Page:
Location-based VR, coming soon to a cinema near you
In all honesty, before I arrived in LA, I was unfamiliar with the term ‘location-based VR’. In fact, when I heard it for the very first time, I immediately linked it to a mobile VR experience taking into consideration a user’s profile and specifically its location. This is not the case. Location-based VR is a VR experience by a user or player who is physically located in a room equipped with high-end VR devices, installed ‘locally’. Sometimes location-based VR is referred to as ‘Arcade 2.0’ or ‘ Out-of-Home market’.
During his VRLA keynote, Roy Taylor (AMD’s Corporate Vice President Alliances and Content) pointed out that one of the current obstacles for a larger consumer uptake is the high cost of the headsets — and he came up with an interesting strategy. Because when one thinks of democratising access to an experience, it is often assumed that a mobile app is the logical way forward. For Roy Taylor however, given the current state of VR, a better distribution strategy for VR would be to introduce the medium to the bigger masses via installing ‘VR pods’ in cinemas, retail stores, museums, shopping malls and hotels. At VRLA AMD and Awesome Rocketship revealed their ‘VenueVR Gateway’: the first of its kind in North America. The VR pod features a head-mounted display combined with a motion-controlled platform and a PC powered by AMD’s chips (see pics below). Awesome Rocketship’s CEO Jim Stewartson confirmed that the potential for location-based VR is effectively unlimited. “We consider any location with existing foot traffic and a bit of excess or underperforming floor space to be viable. As a single example, there are about 150,000 movie screens in the world, roughly split in thirds between EMEA, the Americas and Asia. Almost all of these theatres are potential distribution points for VR content”. Their goal is to be in several test markets by this fall and in wide deployment by Q2 2017.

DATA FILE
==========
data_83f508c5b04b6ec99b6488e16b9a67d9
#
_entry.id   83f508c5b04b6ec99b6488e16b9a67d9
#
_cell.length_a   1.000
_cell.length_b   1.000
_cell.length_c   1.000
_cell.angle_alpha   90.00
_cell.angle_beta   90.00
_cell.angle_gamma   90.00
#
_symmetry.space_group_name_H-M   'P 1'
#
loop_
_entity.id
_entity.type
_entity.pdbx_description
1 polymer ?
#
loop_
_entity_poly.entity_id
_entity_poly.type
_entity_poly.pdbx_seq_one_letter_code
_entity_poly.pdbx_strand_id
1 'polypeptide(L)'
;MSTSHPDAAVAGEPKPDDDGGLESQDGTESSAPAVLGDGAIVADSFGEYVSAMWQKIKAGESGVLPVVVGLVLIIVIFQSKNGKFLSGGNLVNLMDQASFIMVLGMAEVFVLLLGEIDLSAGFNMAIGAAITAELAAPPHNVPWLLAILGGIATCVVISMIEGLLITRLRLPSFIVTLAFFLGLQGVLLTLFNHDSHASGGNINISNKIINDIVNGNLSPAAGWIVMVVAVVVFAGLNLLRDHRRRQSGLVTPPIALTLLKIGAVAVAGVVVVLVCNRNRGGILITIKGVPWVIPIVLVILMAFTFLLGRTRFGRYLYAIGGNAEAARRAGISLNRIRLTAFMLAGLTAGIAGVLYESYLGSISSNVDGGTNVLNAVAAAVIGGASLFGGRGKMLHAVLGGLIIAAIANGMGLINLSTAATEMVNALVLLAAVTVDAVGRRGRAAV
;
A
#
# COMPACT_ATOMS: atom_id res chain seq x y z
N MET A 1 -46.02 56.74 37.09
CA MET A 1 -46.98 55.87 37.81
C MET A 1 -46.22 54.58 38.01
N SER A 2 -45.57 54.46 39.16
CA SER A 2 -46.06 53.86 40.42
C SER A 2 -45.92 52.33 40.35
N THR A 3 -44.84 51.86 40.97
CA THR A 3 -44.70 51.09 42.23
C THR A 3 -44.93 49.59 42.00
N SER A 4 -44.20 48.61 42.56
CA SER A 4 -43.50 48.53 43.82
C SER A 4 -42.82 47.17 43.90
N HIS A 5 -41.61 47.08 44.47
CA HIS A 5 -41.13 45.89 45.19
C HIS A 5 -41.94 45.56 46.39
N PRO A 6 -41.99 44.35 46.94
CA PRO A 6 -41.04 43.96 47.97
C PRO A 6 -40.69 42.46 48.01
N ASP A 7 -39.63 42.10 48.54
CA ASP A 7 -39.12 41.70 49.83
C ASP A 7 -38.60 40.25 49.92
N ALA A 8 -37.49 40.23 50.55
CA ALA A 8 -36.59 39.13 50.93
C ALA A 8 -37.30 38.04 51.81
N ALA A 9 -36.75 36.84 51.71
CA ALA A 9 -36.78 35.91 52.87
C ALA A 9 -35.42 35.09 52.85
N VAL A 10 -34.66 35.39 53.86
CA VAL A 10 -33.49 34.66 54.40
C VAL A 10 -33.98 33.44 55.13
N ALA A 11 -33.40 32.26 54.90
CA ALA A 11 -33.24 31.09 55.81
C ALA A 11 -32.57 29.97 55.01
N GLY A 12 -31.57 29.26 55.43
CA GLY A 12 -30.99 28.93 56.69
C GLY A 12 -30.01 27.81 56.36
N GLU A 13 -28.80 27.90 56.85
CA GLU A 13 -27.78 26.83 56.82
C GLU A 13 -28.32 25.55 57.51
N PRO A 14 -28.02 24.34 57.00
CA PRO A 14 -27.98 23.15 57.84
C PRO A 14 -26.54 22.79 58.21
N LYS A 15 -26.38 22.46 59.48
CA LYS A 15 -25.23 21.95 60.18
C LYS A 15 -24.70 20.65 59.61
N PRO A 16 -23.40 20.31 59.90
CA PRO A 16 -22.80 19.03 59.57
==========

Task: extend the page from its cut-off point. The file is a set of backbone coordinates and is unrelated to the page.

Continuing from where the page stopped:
Another company focusing on location-based VR is Sweden-based and publicly-listed Starbreeze. Earlier this year, they teamed up with Taiwanese electronics company Acer to develop the StarVR HMD aka headset. In a conversation I had with Starbreeze Chairman Michael Hjorth, he confirmed that location-based VR has become their number 1 focus. In May 2016, the company announced a strategic partnership with IMAX to develop a “premium location-based virtual reality offering that will deliver immersive, multi-dimensional experiences, including entertainment content and games to multiplexes, malls and other commercial destinations”.
IMAX strongly believes that location-based VR will get movie fans off their couches and into the multiplex. The first pilot venue will open in LA later this year.
In China however, location-based VR is already happening: VR pods are up & running in more than 1,000 Chinese theatres provided by VR promoter 87870.
Solving the chicken-or-the-egg question of content
When discussing the state of VR today, many speakers at VRLA raised the chicken-or-the-egg question of content. For a larger consumer base to be interested in VR, we need more high quality content. For content creators to level up their game, they request a larger consumer base, plus the definition of a revenue stream. Location-based VR is expected to solve that question. Revenues will be generated by tickets sales to a huge market of frequent moviegoers. Also, it leads to higher headset sales as viewers are expected to want to buy the headset to replicate the VR experience at home.
At VRLA, AMD’s Roy Taylor confirmed to have high expectations for location-based VR. He strongly believes it could become the next trillion dollar industry.